In modern product design, surfaces are a core design concept and an important element of physical product make-up. They are conventionally used to shroud technological complexity and render the material qualities of technical workings to a hidden infrastructure. In doing so, they divide and form the fluid material world into a staccato distribution of seemingly discreet objects and emphasise perceived distinctions between mind:body and society:nature. This conventional way of thinking about and working with surfaces restricts the creativity of product design, sanitises social relationships with materials, and limits opportunities for everyday environmental awareness. Through drawing on critical perspectives in anthropology and design studies, designed surfaces can be re-thought and re-made. Rather than being considered as reductionist geometries of enclosure, they could be considered as rich textiles of integration, which celebrate the energetic capacities of the material world and act as material confluences between people and their surrounding environments. This paper will explore these issues through drawing on anthropological and design theory and ethnographic fieldwork in a modern product design practice.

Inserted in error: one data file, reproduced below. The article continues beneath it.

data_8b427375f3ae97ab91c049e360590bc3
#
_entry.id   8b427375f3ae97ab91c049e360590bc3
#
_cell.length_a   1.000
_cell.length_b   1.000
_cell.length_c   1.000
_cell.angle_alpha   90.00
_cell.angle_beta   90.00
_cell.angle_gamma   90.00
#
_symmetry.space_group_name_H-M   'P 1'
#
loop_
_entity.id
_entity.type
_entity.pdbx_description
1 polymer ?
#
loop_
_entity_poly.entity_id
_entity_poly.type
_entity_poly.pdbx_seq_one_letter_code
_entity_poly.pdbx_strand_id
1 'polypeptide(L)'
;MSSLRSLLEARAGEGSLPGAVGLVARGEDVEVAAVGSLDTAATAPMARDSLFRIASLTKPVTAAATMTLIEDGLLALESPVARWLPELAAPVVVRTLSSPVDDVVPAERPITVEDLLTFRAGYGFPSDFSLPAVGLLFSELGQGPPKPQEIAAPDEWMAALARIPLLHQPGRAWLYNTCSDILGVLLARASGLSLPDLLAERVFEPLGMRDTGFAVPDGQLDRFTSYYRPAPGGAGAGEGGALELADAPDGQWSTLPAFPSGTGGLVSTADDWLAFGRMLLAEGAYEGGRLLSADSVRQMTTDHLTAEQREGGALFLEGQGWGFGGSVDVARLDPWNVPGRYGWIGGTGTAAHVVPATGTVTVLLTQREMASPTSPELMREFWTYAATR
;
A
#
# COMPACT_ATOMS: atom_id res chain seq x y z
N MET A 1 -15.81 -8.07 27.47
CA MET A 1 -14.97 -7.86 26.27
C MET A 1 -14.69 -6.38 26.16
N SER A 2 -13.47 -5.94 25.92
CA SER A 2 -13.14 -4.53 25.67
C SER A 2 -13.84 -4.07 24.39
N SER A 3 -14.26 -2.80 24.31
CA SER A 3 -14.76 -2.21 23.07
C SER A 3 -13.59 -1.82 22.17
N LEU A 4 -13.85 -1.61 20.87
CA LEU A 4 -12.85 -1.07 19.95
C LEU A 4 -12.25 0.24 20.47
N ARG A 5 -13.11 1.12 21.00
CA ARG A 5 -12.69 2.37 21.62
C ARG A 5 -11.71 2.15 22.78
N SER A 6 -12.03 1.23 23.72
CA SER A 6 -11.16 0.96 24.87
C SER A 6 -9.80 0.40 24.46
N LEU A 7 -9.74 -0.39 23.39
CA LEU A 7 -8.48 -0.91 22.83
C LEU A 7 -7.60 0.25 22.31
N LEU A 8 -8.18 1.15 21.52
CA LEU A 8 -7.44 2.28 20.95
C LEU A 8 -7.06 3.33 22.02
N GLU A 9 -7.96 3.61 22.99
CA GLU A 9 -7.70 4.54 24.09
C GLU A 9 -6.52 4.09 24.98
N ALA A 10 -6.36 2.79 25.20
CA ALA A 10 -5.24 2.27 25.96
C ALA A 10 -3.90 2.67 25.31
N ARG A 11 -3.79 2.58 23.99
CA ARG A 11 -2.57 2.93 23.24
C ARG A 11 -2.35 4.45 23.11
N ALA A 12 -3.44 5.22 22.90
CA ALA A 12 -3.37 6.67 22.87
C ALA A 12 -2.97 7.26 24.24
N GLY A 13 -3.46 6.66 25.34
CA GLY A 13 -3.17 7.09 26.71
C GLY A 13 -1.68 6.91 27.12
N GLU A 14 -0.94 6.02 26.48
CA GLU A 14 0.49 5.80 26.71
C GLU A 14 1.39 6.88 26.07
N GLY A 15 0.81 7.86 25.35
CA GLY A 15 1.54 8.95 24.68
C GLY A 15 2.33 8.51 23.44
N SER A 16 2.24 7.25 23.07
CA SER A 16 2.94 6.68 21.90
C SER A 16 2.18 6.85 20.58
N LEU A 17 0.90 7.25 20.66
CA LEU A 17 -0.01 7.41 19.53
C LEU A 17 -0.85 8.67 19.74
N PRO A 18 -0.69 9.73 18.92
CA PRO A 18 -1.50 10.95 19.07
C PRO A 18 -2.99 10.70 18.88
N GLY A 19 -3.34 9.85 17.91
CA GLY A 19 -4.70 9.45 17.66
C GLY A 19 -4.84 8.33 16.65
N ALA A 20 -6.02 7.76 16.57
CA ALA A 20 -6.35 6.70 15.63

|Publication status||Published - 7 Aug 2013|
|Event||17th World Congress of the International Union of Anthropological and Ethnological Science - Manchester, United Kingdom|
Duration: 5 Aug 2013 → 10 Aug 2013
|Conference||17th World Congress of the International Union of Anthropological and Ethnological Science|
|Period||5/08/13 → 10/08/13|